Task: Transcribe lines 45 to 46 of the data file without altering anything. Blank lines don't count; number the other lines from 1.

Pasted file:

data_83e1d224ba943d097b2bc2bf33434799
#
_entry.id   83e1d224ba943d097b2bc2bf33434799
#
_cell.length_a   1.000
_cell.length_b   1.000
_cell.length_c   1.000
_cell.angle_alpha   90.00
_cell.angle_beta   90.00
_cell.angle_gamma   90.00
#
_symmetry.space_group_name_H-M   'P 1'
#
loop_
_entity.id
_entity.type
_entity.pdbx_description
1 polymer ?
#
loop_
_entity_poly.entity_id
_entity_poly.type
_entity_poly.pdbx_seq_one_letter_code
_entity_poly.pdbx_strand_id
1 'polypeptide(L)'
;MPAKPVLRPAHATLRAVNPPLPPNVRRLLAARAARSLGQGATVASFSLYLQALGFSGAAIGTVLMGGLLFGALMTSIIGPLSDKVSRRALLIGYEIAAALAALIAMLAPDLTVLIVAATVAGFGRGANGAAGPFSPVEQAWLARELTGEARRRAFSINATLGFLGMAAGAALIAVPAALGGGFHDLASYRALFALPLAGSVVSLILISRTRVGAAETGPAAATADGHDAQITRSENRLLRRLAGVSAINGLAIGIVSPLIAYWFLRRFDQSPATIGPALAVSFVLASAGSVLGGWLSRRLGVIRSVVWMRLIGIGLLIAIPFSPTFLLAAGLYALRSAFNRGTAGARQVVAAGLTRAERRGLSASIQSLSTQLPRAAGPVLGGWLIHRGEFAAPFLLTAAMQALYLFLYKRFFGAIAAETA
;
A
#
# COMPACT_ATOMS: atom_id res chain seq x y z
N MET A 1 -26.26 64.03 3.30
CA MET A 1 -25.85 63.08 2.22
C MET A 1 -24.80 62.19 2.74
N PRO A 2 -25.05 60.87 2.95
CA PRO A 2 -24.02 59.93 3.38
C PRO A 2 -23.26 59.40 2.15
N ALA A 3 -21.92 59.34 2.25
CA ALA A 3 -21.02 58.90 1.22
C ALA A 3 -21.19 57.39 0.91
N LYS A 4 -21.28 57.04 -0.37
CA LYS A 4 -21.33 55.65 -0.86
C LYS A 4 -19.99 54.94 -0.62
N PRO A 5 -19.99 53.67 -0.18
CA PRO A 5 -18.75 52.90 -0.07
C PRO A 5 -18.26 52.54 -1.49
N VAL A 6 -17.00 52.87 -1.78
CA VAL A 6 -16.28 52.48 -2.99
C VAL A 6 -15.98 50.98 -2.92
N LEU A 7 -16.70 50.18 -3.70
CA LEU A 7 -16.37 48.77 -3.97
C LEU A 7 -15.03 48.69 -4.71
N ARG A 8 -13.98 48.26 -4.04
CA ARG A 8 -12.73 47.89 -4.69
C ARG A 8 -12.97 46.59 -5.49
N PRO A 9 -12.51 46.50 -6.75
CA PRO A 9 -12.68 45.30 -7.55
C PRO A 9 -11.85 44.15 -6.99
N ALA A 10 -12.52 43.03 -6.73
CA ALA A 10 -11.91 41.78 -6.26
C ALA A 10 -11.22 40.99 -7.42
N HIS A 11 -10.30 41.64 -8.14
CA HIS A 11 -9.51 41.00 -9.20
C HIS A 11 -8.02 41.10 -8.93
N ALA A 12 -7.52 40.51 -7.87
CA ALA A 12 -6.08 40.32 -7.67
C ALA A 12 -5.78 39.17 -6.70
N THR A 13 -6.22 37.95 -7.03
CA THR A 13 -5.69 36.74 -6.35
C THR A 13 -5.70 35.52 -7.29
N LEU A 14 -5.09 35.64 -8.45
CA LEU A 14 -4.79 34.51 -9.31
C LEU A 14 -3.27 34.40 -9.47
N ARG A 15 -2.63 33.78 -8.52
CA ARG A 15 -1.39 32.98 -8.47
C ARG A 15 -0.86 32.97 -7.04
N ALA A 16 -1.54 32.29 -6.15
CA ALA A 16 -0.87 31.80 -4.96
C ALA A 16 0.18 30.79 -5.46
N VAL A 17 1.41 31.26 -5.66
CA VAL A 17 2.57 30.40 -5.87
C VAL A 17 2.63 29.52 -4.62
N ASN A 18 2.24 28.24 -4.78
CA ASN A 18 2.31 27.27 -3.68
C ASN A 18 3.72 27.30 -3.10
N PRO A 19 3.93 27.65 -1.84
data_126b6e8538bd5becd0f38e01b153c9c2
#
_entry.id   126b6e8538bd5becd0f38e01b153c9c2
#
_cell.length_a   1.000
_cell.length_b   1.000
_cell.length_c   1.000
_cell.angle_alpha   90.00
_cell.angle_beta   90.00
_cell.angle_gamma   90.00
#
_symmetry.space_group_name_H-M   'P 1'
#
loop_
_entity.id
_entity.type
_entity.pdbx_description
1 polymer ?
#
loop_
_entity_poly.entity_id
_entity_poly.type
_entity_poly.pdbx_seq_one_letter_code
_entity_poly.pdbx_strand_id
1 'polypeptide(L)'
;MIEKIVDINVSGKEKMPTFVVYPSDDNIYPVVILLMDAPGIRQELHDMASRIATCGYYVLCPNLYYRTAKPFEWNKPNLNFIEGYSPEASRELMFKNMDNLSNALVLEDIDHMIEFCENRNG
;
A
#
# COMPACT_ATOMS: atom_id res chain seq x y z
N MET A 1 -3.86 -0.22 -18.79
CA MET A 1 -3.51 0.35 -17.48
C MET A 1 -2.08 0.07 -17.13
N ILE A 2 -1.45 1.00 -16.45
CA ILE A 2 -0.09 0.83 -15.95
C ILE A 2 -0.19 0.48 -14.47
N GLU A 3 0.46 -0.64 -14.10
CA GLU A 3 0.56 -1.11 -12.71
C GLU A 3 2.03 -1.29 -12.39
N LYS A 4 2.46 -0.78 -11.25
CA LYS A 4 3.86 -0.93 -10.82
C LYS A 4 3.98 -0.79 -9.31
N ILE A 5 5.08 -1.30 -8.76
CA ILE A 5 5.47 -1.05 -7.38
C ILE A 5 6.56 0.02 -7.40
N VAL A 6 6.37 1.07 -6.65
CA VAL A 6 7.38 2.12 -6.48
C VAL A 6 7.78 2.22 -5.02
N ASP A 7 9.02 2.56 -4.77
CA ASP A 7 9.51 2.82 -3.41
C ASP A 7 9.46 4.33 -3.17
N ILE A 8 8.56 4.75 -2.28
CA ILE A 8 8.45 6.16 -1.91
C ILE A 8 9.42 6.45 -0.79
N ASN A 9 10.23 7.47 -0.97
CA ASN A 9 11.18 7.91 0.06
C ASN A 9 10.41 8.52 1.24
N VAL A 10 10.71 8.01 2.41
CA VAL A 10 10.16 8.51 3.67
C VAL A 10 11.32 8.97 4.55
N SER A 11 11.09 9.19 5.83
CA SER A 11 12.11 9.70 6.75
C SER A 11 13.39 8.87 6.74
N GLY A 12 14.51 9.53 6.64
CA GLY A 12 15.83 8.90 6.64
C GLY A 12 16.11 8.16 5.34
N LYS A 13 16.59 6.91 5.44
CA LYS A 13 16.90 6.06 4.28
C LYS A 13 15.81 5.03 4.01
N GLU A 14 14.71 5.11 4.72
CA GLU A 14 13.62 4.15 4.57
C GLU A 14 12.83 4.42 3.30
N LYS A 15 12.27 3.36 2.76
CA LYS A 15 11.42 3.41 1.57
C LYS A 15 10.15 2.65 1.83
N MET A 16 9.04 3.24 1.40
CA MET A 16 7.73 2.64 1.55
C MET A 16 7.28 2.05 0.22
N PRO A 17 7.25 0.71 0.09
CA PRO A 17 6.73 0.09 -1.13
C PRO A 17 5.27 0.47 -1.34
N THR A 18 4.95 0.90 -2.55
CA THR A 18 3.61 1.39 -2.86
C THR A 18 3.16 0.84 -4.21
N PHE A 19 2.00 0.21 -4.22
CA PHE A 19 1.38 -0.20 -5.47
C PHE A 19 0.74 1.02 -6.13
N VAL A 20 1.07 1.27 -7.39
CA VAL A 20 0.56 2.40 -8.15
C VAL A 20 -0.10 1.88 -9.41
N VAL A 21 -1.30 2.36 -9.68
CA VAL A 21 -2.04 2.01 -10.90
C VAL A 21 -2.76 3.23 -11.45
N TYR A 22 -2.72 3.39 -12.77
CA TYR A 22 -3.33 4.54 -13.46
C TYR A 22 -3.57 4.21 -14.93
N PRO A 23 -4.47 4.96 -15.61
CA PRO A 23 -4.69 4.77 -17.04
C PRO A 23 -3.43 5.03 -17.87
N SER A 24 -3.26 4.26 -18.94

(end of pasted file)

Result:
C PRO A 5 -18.26 52.54 -1.49
N VAL A 6 -17.00 52.87 -1.78